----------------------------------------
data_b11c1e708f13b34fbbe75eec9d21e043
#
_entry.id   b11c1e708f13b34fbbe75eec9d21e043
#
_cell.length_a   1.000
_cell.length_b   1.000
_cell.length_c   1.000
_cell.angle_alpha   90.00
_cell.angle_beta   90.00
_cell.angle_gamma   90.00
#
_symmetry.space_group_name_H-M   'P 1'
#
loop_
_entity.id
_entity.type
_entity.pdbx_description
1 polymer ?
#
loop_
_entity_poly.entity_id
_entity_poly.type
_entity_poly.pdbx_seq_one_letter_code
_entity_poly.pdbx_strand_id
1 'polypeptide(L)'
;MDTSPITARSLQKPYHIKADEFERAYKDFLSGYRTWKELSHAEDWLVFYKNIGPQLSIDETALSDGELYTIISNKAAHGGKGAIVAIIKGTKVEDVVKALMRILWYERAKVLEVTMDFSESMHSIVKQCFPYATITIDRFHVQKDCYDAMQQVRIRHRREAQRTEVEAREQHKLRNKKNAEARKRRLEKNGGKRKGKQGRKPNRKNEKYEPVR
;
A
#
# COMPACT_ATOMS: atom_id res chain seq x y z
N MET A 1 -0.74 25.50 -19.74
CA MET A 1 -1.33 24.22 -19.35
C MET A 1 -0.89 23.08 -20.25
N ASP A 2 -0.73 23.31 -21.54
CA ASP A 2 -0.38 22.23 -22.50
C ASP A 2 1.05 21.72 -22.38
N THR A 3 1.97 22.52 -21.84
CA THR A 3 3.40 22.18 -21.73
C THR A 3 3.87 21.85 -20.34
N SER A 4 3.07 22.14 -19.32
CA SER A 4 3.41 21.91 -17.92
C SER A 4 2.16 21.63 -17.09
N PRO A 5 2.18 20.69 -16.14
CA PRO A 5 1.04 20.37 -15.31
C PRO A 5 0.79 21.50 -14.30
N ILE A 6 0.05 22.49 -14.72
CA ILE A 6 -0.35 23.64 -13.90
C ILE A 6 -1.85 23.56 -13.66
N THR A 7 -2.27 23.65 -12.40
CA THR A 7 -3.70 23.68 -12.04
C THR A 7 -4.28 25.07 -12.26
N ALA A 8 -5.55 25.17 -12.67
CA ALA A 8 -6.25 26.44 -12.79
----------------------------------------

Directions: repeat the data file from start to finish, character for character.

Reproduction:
data_b11c1e708f13b34fbbe75eec9d21e043
#
_entry.id   b11c1e708f13b34fbbe75eec9d21e043
#
_cell.length_a   1.000
_cell.length_b   1.000
_cell.length_c   1.000
_cell.angle_alpha   90.00
_cell.angle_beta   90.00
_cell.angle_gamma   90.00
#
_symmetry.space_group_name_H-M   'P 1'
#
loop_
_entity.id
_entity.type
_entity.pdbx_description
1 polymer ?
#
loop_
_entity_poly.entity_id
_entity_poly.type
_entity_poly.pdbx_seq_one_letter_code
_entity_poly.pdbx_strand_id
1 'polypeptide(L)'
;MDTSPITARSLQKPYHIKADEFERAYKDFLSGYRTWKELSHAEDWLVFYKNIGPQLSIDETALSDGELYTIISNKAAHGGKGAIVAIIKGTKVEDVVKALMRILWYERAKVLEVTMDFSESMHSIVKQCFPYATITIDRFHVQKDCYDAMQQVRIRHRREAQRTEVEAREQHKLRNKKNAEARKRRLEKNGGKRKGKQGRKPNRKNEKYEPVR
;
A
#
# COMPACT_ATOMS: atom_id res chain seq x y z
N MET A 1 -0.74 25.50 -19.74
CA MET A 1 -1.33 24.22 -19.35
C MET A 1 -0.89 23.08 -20.25
N ASP A 2 -0.73 23.31 -21.54
CA ASP A 2 -0.38 22.23 -22.50
C ASP A 2 1.05 21.72 -22.38
N THR A 3 1.97 22.52 -21.84
CA THR A 3 3.40 22.18 -21.73
C THR A 3 3.87 21.85 -20.34
N SER A 4 3.07 22.14 -19.32
CA SER A 4 3.41 21.91 -17.92
C SER A 4 2.16 21.63 -17.09
N PRO A 5 2.18 20.69 -16.14
CA PRO A 5 1.04 20.37 -15.31
C PRO A 5 0.79 21.50 -14.30
N ILE A 6 0.05 22.49 -14.72
CA ILE A 6 -0.35 23.64 -13.90
C ILE A 6 -1.85 23.56 -13.66
N THR A 7 -2.27 23.65 -12.40
CA THR A 7 -3.70 23.68 -12.04
C THR A 7 -4.28 25.07 -12.26
N ALA A 8 -5.55 25.17 -12.67
CA ALA A 8 -6.25 26.44 -12.79